Scientists have found a previously undiscovered moai on Easter Island, uncovering the large stone statue in a dry lake bed on the tiny, remote island in the middle of the Pacific.
Geologists were studying the site after fires swept through the area last year. It could mean more figures and tools used by the ancestral Rapa Nui people are buried nearby in the once-underwater site, scientists said.
"This is the first time, from what I understand, that something has been found in the basin," said archaeologist Jose Miguel Ramirez.
It meant that the lake had likely dried at some point in the past, and perhaps the Rapa Nui were taking advantage of that to move the statue, he added.
"I think more (moai) are going to keep showing up," Ramirez said.
Easter Island, a Chilean territory some 2,200 miles (3,540 km) from the mainland, is a protected national park and a UNESCO World Heritage site. Researchers believe the island's first residents arrived more than 1,000 years ago and that its famous monolithic human figures were erected about 400 to 700 years ago.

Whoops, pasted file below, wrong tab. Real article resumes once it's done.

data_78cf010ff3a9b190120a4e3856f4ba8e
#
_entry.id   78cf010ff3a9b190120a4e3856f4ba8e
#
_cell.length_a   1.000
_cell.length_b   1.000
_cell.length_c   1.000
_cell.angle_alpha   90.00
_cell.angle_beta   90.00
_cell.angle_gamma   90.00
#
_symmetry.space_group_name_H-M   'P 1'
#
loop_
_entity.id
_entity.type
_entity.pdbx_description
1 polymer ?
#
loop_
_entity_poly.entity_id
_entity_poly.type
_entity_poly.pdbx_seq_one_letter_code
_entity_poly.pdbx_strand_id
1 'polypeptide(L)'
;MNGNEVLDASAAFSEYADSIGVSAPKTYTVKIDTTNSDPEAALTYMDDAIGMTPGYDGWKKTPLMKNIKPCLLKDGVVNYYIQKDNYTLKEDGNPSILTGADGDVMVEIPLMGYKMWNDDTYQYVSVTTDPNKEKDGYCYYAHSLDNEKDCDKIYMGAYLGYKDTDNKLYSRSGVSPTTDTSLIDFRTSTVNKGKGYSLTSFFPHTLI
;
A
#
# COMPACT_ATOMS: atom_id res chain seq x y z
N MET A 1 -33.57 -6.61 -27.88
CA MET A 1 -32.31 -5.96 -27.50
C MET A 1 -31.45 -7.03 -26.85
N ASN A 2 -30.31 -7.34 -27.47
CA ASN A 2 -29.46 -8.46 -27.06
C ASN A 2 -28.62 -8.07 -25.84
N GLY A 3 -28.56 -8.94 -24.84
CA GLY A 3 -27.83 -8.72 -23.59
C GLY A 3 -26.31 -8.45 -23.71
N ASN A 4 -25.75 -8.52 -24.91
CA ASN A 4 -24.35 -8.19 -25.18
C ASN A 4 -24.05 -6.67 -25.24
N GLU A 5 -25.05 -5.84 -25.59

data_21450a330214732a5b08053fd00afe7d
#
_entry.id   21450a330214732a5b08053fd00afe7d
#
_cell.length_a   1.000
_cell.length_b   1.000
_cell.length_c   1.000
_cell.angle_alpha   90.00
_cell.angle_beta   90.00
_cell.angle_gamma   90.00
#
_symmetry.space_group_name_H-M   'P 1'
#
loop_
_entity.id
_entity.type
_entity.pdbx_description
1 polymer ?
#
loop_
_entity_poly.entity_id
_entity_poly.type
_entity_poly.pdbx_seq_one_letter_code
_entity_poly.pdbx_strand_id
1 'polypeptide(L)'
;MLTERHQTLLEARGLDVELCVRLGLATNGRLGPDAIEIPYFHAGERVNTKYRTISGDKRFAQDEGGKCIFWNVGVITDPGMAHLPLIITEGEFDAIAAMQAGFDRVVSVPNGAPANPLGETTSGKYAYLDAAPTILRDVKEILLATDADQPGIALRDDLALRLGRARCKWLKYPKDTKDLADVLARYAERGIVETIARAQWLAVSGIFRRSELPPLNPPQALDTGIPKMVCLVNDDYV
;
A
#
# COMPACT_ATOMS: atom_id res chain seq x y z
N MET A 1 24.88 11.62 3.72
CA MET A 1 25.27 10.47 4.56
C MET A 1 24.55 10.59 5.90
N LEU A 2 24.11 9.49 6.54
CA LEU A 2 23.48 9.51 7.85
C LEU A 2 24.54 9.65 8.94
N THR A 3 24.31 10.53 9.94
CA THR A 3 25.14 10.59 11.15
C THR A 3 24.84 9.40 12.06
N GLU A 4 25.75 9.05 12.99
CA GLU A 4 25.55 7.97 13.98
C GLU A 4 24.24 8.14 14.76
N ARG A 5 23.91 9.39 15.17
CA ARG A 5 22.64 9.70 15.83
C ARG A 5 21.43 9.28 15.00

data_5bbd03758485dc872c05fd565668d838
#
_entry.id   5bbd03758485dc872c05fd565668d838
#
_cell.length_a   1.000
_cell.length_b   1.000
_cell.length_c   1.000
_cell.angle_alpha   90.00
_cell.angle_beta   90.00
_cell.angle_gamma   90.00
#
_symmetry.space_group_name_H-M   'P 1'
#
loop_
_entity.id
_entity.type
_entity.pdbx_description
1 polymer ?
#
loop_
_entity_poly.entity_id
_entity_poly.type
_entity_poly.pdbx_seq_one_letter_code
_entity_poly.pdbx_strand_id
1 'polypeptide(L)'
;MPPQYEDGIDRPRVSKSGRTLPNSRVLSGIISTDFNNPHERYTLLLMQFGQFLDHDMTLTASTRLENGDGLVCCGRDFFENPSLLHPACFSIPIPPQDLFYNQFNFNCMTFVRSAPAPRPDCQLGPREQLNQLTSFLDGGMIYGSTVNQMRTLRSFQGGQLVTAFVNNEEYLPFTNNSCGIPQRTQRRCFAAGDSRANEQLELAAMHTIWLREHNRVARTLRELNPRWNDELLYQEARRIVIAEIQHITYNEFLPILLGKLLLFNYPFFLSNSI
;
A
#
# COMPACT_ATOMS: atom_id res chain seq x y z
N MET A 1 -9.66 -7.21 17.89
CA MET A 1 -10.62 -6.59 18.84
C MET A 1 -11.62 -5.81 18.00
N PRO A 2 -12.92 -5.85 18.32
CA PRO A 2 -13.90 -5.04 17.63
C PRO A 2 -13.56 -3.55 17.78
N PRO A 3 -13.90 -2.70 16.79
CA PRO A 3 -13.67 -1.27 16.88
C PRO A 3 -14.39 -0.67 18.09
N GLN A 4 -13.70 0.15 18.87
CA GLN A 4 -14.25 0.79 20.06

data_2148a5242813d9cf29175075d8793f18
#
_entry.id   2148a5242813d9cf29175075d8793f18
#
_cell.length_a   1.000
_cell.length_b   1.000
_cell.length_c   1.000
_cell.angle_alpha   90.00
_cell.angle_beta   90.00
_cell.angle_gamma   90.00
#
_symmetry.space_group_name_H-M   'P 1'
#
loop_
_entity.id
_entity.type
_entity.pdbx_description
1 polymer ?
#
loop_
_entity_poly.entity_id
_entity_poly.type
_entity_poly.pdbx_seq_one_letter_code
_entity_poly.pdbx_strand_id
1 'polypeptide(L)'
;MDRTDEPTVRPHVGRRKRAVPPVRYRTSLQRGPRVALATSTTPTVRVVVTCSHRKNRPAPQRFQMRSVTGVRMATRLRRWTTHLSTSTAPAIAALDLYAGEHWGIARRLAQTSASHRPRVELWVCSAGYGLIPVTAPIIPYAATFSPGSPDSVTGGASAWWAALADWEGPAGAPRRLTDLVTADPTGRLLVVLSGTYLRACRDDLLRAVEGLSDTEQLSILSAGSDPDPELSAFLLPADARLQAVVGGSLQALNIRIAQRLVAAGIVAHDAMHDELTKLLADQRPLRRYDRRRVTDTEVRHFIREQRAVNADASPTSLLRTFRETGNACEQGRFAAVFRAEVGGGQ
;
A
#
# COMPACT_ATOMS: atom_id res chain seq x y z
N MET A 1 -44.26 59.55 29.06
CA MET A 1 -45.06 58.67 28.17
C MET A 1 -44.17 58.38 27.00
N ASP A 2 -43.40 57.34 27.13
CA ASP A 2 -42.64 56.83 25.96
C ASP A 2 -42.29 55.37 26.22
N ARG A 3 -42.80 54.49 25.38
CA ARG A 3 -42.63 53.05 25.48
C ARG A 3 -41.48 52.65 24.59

"What we've seen today is very important, because this is part of the history of the Rapa Nui people," said Salvador Atan Hito, a leader of the Ma'u Henua Indigenous community overseeing the site.
The half-buried, 1.5-meter (5-ft) moai will now undergo tests to determine what state it is in, researchers said. While Easter Island is littered with hundreds of the towering stone heads they face threats from the elements, including the fires which led to this statue's discovery.